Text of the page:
System.out.println("m = " + m); // temp line
System.out.println("n = " + n); // temp line
System.out.println("i = " + i); // temp line
System.out.println("x = " + x); // temp line
System.out.println("y = " + y); // temp line
System.out.println("d = " + d); // temp line
if(m == 0) {
return d*n;
}
else { // n == 0
return d*m;
}
}

public static void main(String[] args) {

MyClass myClass = new MyClass();
System.out.println("d*m or d*n = " + myClass.gcd(24,36) );
}
}

If you don't mind opening a new link, here is the same code as above, except that there are colours for keywords, etc., which makes the code easier to read.:
http://dpaste.com/1BT0QYK

The primary problem with my above Java code is that the computing of the greatest common divisor itself, does work, but my Java code above doesn't seem to initially satisfy the invariant relation 2^i d = mx + by. Specifically, I'm having trouble figuring out the initial values for i, x and y, however, unless I made one or more mistakes, I made it so that the conditional branches always ensure that the invariant relations hold true, assuming that the initial values are correct, which they're not.

Any input would be GREATLY appreciated (especially since I'm doing this for self-study, rather than for school, so I don't have anyone else to ask (that and school is technically not in session at the moment, anyways))!

First of all, it's great that you are trying to convert the wordy explanation into pseudo-code. It shows that you understand the concept and are able to think logically. However, there are a few mistakes in your code that are causing it to not satisfy the invariant relation.

Let's go through your code step by step and see where the mistakes are:

1. In the beginning, you have declared the variables m, n, d, x, y, and i as doubles. However, in the problem statement, it is mentioned that the algorithm should only use division by 2 and the test "to be even". This means that the variables m, n, x, and y should be integers, and d should be a non-negative integer. So, you should declare these variables as integers instead of doubles.

2. In the while loop, you have used the condition !(m == 0 || n == 0). This means that the loop will continue as long as both m and n are not equal to 0. However, in the problem statement, it is mentioned that the loop should continue as long as both m and n are not even. This means that the condition should be !(m % 2 == 0 && n % 2 == 0).

3. In the first if statement, you have correctly checked if both m and n are even, and if yes, you have multiplied d by 2 and divided m and n by 2. However, you have not updated the values of x and y according to the invariant relation. You should update x and y as follows:

x = x / 2;
y = y / 2;


4. In the second and third if statements, you have correctly checked if either m or n is even, and if yes, you have divided m or n by 2. However, you have not updated the value of x or y according to the invariant relation. You should update x or y as follows:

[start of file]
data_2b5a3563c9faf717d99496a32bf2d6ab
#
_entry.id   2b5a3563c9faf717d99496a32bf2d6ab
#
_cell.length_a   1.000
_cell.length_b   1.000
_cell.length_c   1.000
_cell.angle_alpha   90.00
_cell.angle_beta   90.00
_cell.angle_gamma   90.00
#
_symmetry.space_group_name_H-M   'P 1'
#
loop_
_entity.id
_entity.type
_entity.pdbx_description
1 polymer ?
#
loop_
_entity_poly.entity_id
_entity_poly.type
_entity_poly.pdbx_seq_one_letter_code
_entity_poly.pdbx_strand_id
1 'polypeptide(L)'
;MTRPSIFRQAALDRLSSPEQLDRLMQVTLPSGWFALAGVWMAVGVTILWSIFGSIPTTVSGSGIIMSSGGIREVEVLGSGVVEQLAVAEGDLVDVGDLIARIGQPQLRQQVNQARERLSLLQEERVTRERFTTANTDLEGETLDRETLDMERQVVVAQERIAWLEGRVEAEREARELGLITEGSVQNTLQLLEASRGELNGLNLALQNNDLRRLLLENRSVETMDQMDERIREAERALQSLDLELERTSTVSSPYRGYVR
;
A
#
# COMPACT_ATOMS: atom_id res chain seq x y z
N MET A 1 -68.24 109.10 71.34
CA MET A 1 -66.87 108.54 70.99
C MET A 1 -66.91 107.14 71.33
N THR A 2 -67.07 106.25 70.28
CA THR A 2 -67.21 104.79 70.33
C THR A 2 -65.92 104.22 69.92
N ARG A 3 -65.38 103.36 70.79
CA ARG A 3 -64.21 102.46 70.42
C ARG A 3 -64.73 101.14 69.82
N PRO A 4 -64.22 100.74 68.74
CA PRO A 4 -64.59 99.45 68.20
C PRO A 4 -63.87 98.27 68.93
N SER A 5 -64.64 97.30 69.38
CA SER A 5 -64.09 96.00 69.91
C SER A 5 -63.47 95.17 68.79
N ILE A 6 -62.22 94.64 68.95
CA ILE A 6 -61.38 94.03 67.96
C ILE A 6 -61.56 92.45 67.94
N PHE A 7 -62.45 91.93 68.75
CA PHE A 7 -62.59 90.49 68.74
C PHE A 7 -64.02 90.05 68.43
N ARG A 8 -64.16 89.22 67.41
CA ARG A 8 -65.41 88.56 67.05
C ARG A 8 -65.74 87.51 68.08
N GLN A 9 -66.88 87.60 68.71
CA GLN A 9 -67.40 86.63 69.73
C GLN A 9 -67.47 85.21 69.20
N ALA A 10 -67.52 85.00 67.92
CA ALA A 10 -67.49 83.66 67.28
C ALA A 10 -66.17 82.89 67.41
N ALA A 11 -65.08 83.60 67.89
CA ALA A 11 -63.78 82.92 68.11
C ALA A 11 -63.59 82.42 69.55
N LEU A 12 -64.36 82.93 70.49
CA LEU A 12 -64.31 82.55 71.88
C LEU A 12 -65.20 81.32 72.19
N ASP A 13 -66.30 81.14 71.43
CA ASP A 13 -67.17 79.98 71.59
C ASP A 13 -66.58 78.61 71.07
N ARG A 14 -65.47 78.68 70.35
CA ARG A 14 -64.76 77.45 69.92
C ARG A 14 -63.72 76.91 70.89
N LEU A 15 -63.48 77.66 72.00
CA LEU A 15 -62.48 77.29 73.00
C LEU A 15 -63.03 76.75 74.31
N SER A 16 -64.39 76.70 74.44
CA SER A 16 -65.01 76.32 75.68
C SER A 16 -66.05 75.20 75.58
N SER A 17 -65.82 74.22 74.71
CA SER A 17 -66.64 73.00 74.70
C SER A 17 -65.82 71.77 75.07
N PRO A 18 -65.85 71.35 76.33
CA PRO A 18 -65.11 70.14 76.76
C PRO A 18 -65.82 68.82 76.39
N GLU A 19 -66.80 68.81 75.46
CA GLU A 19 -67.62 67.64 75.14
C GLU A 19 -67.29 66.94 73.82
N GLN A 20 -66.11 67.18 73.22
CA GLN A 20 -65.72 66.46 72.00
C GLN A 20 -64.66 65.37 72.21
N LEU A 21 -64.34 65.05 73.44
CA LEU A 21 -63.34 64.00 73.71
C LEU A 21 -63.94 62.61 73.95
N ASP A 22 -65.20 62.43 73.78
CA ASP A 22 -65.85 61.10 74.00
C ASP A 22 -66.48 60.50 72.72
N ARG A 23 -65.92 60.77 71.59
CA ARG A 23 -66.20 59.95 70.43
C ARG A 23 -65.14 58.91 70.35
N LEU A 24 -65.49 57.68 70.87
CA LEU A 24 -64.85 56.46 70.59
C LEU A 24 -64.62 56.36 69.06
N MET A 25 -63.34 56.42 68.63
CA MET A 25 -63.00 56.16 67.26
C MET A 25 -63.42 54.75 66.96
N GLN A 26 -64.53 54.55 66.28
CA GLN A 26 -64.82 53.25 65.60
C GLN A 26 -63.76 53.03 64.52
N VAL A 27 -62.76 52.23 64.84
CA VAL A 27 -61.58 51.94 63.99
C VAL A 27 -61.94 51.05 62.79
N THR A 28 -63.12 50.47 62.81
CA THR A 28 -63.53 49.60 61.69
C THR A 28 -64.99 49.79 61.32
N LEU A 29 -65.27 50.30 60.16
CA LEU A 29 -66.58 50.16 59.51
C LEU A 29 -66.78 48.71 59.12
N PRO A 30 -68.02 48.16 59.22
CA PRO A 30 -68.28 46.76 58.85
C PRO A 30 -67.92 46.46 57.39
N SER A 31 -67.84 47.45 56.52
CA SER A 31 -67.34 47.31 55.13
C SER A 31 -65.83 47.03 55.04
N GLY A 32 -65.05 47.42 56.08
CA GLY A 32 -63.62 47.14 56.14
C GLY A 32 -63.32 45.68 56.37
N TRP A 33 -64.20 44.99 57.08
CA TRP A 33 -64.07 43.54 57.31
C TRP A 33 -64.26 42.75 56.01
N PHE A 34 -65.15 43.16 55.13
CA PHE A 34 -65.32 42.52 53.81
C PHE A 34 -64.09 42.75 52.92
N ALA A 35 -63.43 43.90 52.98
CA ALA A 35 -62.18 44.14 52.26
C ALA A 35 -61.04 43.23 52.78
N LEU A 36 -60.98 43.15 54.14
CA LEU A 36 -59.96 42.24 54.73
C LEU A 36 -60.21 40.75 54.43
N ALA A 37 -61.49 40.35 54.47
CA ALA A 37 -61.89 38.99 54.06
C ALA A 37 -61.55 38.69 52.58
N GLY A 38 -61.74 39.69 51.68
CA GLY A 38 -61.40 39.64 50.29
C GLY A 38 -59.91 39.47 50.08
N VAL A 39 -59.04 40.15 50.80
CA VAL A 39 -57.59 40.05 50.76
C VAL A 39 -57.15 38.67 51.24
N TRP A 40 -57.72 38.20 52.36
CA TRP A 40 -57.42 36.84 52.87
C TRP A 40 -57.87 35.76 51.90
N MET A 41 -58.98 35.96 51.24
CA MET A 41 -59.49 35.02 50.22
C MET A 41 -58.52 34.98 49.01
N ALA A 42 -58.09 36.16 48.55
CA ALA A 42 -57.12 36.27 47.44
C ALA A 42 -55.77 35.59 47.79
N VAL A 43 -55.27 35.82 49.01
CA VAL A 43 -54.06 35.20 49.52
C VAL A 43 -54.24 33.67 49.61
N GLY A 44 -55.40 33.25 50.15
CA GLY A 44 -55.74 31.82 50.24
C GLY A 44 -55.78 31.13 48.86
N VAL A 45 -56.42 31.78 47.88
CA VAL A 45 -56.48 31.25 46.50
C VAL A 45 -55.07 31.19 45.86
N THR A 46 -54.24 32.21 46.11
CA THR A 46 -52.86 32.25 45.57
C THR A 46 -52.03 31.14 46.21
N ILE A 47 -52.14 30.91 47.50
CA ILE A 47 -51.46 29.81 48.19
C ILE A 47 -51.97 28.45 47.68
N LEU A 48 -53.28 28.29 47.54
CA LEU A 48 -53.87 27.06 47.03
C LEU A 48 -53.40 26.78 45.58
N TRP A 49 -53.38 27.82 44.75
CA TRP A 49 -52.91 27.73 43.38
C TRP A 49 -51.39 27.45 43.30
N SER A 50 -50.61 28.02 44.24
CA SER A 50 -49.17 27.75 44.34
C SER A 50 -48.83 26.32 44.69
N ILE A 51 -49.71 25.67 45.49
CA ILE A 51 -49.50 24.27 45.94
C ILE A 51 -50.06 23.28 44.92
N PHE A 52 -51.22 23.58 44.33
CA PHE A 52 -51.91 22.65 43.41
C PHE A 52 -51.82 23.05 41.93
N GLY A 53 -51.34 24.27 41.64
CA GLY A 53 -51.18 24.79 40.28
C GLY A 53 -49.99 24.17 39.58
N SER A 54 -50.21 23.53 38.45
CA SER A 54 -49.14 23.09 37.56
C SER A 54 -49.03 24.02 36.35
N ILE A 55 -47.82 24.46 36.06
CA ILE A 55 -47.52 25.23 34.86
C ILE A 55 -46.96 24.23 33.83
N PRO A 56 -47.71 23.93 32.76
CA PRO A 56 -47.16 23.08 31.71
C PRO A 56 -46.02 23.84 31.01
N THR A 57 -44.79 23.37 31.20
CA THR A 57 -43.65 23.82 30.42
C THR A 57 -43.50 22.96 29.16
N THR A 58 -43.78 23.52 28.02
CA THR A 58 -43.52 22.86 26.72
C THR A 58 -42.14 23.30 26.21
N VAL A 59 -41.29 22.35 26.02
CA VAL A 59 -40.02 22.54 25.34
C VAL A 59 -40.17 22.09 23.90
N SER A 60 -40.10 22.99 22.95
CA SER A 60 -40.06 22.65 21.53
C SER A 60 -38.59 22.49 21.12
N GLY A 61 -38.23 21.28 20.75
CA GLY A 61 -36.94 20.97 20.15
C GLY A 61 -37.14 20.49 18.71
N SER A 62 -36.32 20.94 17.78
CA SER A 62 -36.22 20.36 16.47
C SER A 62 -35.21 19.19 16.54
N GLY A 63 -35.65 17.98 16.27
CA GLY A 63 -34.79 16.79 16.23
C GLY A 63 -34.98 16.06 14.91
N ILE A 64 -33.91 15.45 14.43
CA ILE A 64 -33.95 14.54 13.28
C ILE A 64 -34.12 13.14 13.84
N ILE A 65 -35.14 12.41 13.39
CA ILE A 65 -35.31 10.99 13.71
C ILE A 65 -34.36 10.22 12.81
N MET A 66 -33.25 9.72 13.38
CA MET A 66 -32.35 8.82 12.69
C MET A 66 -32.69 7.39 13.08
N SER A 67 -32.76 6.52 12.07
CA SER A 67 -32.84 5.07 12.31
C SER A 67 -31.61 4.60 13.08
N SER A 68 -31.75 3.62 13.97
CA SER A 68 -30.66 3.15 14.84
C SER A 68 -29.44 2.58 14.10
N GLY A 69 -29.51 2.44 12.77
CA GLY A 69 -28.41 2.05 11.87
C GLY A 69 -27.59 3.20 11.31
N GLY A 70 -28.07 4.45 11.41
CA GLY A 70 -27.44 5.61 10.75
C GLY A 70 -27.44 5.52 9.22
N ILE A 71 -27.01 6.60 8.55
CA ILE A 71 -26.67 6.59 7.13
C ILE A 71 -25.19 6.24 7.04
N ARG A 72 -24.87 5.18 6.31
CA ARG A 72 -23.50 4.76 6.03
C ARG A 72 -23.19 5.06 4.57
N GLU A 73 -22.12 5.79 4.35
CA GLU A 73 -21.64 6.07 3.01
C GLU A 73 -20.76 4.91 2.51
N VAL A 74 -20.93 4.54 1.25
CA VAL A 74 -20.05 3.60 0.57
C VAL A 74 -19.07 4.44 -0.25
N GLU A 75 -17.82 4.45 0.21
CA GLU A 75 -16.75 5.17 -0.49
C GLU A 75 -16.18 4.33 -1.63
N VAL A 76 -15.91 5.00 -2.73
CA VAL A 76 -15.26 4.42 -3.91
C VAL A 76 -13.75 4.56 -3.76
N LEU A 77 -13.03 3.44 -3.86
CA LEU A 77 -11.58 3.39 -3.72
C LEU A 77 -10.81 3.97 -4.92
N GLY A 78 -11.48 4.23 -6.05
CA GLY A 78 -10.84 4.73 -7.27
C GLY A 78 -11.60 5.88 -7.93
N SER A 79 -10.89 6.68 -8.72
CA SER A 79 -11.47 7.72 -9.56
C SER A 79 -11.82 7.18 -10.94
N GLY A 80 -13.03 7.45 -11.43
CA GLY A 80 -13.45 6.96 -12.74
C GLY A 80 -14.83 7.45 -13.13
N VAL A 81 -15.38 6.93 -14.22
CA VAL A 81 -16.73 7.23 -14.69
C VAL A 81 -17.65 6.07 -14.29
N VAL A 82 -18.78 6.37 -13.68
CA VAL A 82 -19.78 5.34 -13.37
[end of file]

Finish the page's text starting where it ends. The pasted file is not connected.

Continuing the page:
if(m % 2 == 0 && n % 2 == 1) {
m = m / 2;
x = x * 2;
}
else if(m % 2 == 1 && n % 2 == 0) {
n = n / 2;
y = y * 2;
}


5. In the last if statement, you have correctly checked if

## 1. What is an "O(log k) GCD Algorithm"?

The "O(log k) GCD Algorithm" is a method used to find the greatest common divisor (GCD) of two numbers, a and b. The algorithm has a time complexity of O(log k), which means that it can find the GCD in a shorter amount of time compared to other algorithms such as the Euclidean algorithm.

## 2. How does the "O(log k) GCD Algorithm" work?

The algorithm works by repeatedly dividing the larger number by the smaller number and using the remainder as the new value for the larger number. This process is continued until the remainder is equal to 0. The GCD is then the last non-zero remainder. The algorithm also keeps track of the coefficients x and y, which can be used to express the GCD as a linear combination of the two original numbers.

## 3. What is the significance of the coefficients x and y in the "O(log k) GCD Algorithm"?

The coefficients x and y represent the linear combination of the two original numbers, a and b, that equals the GCD. This means that the GCD can be expressed as GCD(a,b) = ax + by. These coefficients are important because they allow us to find not just the GCD, but also the specific values of x and y that satisfy the equation.

## 4. How does the time complexity of the "O(log k) GCD Algorithm" compare to other GCD algorithms?

The time complexity of the "O(log k) GCD Algorithm" is significantly faster than other GCD algorithms such as the Euclidean algorithm, which has a time complexity of O(k). This means that for larger numbers, the "O(log k) GCD Algorithm" will be able to find the GCD in a shorter amount of time.

## 5. Can the "O(log k) GCD Algorithm" handle negative numbers?

Yes, the "O(log k) GCD Algorithm" can handle negative numbers. It uses the absolute value of the numbers in the calculation, so the result will always be positive. However, the coefficients x and y may be negative depending on the signs of the original numbers.